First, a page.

What do we have to lose?

Native fish like the Gila trout pictured here can use support in political circles as much as in their rivers. Greg McReynolds/Trout Unlimited

By Randy Scholfield

Why don’t people care more about conservation and trout? And what can we do to change it?

That was the pressing topic that kept coming up recently at the annual Wild and Native Trout Conference in Phoenix. While there was plenty of science geek talk about temperature monitoring data and the genetics of native Apache and Gila trout, several of the speakers kept coming back to a more fundamental and human problem that, long-term, poses perhaps the most significant obstacle to recovery of these unique species: Not enough people care.

At present, several speakers said, there simply aren’t enough people who care enough to take action, whether by helping with a project, donating money or writing a lawmaker to urge protection of conservation and science budgets.

Environmental issues routinely come in at the bottom of surveys about which issues people care about most. And that trend could doom some native trout species unless scientists, anglers and conservationists who do care turn it around.

Trout Unlimited’s senior scientist, Jack Williams, stressed how important it is for scientists to break through and begin communicating more effectively with the public about climate change and other threats to native trout species.

“We need to link the well-being of those fish to the well-being of ourselves,” he said.

A start, he said, is educating people about the value of water. He pointed out that Phoenix is dependent for part of its water supply on the Salt River, which in its headwaters is a refuge for native trout. If those trout are in trouble, through climate change, wildfires and other threats, then many other wildlife species and Phoenix itself might be in trouble.

Dr. Scott Bonar of the University of Arizona also spoke eloquently and with urgency about getting people to care. One problem is simply a modern disconnect with the natural world: Few Americans, he said, are involved directly in conservation issues and the outdoors, and many are unaware, or have forgotten, just how bad things were in the past.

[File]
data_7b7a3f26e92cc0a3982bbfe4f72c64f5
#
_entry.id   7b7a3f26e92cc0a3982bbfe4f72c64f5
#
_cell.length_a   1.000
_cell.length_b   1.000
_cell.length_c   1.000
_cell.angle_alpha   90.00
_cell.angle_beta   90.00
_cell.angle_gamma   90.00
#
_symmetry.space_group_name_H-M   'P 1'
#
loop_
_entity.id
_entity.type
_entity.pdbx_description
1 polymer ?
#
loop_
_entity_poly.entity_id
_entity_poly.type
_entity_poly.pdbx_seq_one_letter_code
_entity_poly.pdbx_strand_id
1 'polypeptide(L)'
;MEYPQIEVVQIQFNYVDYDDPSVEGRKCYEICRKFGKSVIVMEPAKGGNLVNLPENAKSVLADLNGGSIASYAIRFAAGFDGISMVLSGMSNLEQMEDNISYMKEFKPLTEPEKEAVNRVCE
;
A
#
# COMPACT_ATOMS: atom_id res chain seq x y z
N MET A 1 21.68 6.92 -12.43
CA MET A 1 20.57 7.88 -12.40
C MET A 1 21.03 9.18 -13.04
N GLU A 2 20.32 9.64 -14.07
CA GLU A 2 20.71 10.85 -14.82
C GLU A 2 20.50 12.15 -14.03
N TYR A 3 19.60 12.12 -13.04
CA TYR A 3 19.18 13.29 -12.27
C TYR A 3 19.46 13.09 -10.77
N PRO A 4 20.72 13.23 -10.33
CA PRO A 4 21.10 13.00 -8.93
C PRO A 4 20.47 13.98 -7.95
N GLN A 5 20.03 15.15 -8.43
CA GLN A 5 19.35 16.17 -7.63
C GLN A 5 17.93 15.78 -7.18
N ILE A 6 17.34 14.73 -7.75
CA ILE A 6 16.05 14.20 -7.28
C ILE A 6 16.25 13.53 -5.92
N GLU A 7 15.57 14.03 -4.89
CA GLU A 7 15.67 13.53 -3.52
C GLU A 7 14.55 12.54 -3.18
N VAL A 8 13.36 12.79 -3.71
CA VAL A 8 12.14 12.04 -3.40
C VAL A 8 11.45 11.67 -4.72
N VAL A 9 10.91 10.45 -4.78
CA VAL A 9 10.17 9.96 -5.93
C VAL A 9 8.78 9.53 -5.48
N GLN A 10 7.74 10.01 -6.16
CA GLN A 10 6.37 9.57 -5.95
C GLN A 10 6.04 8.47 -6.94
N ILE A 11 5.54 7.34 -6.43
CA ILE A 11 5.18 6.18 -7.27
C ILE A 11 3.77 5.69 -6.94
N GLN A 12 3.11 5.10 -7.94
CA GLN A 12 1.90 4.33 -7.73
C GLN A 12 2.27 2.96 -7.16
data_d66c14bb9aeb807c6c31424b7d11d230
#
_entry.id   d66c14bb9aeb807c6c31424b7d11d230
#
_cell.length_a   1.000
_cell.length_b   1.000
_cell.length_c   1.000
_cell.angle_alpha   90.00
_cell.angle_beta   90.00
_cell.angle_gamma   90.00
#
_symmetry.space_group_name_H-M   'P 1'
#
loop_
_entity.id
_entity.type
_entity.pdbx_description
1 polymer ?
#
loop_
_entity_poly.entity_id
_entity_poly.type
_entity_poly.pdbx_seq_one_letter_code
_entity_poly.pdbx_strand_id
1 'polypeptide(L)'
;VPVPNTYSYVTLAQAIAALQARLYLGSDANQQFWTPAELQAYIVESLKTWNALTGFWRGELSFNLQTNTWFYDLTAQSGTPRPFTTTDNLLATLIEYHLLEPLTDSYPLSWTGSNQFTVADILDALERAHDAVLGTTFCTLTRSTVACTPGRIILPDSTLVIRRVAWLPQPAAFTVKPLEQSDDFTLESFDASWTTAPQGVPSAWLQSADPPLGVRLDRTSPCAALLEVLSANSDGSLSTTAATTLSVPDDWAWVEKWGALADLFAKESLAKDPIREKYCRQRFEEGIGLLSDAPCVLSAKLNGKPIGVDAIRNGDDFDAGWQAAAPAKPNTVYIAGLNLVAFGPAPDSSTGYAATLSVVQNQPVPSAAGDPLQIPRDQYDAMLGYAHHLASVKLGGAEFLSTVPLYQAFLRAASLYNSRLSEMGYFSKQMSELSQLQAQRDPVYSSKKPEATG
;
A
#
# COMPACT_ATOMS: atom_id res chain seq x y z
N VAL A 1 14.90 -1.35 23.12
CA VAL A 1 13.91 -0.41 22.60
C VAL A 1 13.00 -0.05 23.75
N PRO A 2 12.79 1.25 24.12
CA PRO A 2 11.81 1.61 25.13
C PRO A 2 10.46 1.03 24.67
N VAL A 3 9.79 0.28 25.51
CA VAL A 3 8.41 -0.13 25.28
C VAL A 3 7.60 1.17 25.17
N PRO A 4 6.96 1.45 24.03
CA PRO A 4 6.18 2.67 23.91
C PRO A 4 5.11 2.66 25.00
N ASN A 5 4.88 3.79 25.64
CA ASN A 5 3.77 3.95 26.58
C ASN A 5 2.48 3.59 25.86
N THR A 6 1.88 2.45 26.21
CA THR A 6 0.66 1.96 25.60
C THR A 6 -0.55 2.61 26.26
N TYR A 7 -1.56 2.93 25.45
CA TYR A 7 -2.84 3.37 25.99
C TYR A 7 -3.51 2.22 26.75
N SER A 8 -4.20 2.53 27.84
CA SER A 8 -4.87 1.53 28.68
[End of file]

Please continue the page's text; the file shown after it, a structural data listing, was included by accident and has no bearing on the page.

Remember when our rivers were dumping grounds and the Cuyahoga River caught fire? Remember the horror of mercury poisoning in Japan? Remember the Dust Bowl, which was in part a human-made catastrophe?

Many younger Americans don’t remember those events. That’s why we need environmental education and environmental history in our schools, he said.

He also called on scientists and conservationists to be more direct and personal in getting the message out to the public. We can’t keep talking just to ourselves in science journals and other places where we preach to the choir—we have to reach out and “tell people why conservation is important to them and their families.”

Two key things they need to know:

What are they going to lose? People need to understand how climate change and loss of species and river health might impact—or is already impacting—their quality of life, communities and economy.

What are the options for action? People need to know how to get involved to make a difference.

All of us bear some responsibility for getting the message out in our daily lives, Dr. Bonar said. Start with family and friends—if the topic comes up (or even if it doesn’t), let them know the importance of combatting climate change and conserving species. Let them know this is important to you.

TU President and CEO Chris Wood, in his talk, agreed that, “The enemy is apathy.” He noted that TU’s work promoting stream resilience and healthy habitat is is tremendously encouraging and gives hope that we can make a difference.

He pointed to TU’s “citizen science” initiative as one way TU is enlisting people in science-based solutions. Here in Arizona, that includes a new project in 2017 that gets chapter members and U of Arizona students out into the field, helping to install and monitor stream temperature devices.

There is no shortage of effective solutions and actions available to us—but first, we need people to care.

At present, too many people don’t care or are simply distracted. And if we fail to turn that around and make the case for conservation, then we will fall short of protecting and restoring wild places and creatures that we love.

We have a lot to lose by our silence.

Randy Scholfield is TU’s communications director for the Southwest.

By Brett Prettyman.